Today marks two weeks that I’ve been a member of Friends of Christ Revival Ministries’, FOC-REV, staff. Upon arriving in Busia, I was greeted by a group of men in pink shirts insisting on carrying my bags and taking me across the boarder into Kenya. It was a bit overwhelming but they soon backed off when they realized I wasn’t going to pay them to take me anywhere. Later, I learned they were Boarder Men and they earn their living by riding people on their bikes to various destinations. Soon after we arrived, Sandra, Andrew, and I were picked up by a FOC-REV staff member, checked into our hotel, and then dashed off to the FOC-REV office to meet the entire staff. Everyone was very kind and asked many questions about the United States. One of the most interesting conversations I’ve had with a FOC-REV staff member occurred this week. He asked me how long I had been in the United States because my accent was gone. When I told him I was born there he looked a little confused and then asked where other members of my family had been born. I told him they were all born in the United States, and though I knew as an African-American I had descended from African, I didn’t know which country. He was baffled and expressed how unfortunate that was. He went on to encourage me to research to find out where my family had descended because it is so important to know your family's heritage. I told him that I would do so.
The following week we were busy visiting various sub-counties and villages interviewing beneficiaries for a recently funded program. The interviewing process was a bit challenging at first because very few of the people spoke English, but, with the help of interpreters, communication became less of an obstacle. The first question on the interview page asks “Has the PHAS been tested and found positive?” I thought for a moment “What have they been found positive for and what is a PHAS?” Almost instantly, after I had questioned myself the answer occurred to me and my heart was filled with sadness. I looked around the room examining the women nursing their babies, young men sitting closely to their wives, elderly men and women, and realized that every person present was infected with HIV/AIDS. I was heartbroken and for the first time I could honestly comprehend the seriousness of the HIV/AIDS epidemic in Africa.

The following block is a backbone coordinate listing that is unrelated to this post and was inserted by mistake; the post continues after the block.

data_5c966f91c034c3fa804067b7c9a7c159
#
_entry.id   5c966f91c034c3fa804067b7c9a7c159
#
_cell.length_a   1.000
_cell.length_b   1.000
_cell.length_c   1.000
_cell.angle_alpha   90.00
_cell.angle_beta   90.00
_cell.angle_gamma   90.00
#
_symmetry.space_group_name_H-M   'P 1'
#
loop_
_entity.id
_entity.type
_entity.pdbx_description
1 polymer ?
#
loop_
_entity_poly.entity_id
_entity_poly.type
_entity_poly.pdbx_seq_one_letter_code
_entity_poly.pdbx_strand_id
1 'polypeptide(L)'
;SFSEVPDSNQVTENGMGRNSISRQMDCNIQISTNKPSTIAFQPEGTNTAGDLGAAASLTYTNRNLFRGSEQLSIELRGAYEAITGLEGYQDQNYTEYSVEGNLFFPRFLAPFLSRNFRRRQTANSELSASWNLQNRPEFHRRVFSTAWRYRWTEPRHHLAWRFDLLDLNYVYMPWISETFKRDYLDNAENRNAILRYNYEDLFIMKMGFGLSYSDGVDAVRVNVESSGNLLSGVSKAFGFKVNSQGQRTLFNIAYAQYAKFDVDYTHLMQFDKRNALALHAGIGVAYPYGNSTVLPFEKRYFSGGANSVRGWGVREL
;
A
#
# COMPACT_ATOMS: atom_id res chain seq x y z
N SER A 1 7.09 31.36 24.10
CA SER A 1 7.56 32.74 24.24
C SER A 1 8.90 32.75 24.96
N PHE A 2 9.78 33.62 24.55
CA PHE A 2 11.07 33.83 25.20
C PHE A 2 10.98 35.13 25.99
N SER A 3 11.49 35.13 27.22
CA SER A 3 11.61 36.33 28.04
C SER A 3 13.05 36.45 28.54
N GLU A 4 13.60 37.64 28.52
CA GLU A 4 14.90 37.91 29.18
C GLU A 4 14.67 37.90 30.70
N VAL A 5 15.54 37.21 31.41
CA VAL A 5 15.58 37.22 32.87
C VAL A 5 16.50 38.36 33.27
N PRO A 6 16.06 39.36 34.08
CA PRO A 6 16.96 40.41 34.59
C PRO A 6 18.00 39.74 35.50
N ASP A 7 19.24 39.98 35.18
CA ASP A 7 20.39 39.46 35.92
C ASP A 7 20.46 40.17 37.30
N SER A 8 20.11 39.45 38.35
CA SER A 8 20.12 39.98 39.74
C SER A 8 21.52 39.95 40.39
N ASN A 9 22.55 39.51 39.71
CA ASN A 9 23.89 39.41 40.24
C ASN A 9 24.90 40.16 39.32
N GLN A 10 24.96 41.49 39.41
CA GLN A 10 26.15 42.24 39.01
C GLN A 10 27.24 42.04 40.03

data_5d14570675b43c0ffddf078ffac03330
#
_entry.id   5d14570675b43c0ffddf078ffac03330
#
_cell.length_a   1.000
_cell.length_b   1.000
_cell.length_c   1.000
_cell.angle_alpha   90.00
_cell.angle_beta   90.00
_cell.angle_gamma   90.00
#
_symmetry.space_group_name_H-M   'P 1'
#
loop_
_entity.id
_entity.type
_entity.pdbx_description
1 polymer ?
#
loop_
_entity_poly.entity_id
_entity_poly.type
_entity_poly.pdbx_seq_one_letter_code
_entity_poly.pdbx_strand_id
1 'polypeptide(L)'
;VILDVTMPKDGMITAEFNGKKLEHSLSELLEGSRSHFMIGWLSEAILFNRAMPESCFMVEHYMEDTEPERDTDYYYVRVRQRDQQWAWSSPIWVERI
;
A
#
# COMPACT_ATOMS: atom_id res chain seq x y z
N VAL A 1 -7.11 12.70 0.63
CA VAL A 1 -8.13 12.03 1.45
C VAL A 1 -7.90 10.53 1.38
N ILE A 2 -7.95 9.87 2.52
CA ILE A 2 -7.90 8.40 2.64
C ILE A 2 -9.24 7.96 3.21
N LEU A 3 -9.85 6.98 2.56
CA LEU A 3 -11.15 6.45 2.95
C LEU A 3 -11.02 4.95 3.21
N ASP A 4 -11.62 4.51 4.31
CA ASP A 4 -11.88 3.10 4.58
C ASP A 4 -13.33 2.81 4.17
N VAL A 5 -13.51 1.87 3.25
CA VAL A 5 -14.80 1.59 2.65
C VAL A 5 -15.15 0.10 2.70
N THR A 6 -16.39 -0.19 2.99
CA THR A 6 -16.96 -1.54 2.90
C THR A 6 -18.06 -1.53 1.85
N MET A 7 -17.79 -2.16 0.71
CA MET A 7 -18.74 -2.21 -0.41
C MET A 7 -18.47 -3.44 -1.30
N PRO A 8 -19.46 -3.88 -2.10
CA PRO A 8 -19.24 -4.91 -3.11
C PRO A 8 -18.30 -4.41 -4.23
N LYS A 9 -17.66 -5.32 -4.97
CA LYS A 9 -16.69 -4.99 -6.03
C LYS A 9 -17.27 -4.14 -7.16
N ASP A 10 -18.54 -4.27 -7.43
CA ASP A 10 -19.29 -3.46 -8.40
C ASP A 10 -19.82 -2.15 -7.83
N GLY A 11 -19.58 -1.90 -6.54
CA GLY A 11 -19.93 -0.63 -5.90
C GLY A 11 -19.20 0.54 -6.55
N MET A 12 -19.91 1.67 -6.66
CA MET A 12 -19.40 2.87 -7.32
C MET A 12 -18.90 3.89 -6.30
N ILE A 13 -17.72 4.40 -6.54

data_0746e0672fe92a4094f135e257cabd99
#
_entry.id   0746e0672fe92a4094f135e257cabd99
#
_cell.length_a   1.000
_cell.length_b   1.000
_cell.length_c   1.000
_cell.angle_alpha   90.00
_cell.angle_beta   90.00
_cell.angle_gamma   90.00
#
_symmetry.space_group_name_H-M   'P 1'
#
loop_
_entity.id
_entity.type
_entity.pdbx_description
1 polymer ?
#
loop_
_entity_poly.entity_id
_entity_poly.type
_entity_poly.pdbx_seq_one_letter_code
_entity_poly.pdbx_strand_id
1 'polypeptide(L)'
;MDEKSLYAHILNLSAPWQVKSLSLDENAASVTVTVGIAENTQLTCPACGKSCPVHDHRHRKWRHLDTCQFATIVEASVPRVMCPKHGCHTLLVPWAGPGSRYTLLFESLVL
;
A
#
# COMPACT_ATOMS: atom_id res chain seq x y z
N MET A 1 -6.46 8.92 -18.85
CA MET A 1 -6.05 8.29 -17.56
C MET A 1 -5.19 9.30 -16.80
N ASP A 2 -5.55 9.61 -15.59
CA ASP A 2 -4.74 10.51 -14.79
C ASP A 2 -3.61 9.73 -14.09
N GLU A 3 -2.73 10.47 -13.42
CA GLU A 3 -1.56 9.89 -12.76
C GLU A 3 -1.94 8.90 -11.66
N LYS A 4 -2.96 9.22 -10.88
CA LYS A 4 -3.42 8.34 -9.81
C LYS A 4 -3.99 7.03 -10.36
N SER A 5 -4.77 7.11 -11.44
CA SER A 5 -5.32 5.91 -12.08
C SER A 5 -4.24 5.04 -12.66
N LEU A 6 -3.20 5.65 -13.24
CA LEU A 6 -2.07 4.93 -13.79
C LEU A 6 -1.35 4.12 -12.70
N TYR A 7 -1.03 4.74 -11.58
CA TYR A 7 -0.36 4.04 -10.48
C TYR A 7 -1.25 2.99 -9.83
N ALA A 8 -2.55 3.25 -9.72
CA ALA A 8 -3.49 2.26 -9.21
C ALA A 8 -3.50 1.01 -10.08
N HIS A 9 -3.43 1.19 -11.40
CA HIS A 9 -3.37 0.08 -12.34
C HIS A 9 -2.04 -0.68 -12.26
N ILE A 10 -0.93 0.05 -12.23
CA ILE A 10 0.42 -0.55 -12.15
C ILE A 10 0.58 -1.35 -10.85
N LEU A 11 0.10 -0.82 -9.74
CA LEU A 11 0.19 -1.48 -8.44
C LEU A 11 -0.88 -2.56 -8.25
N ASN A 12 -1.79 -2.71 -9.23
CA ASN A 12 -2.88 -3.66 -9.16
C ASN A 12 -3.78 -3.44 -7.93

We’ve been busy this week training groups for the Sustainable Livelihood Initiative. Through this program FOC-REV provides funding for local community groups in hopes that they will one day be able to sustain without their help. During the training sessions we discussed leadership roles, the proper manner to run a meeting and managing finances. The people in my group were extremely polite and made me feel comfortable. I introduced myself as Nafula Austin and they loved my efforts to be respectful of their culture. In Busia all people are given a local name in addition to their first name. My name, Nafula, means born during the rainy season. Although I wasn’t actually born during the rainy season, my Mother loves the rain and I decided if she had to choose a name for me it would be Nafula. At the conclusion of the sessions we handed out manuals containing all of the information we had discussed throughout the week. The participants seemed appreciative and hopefully they will take heed to what we discussed and become very successful. Before we leave we plan to visit the participants during one of their meetings to check on their progress. I’m excited about what next week entails.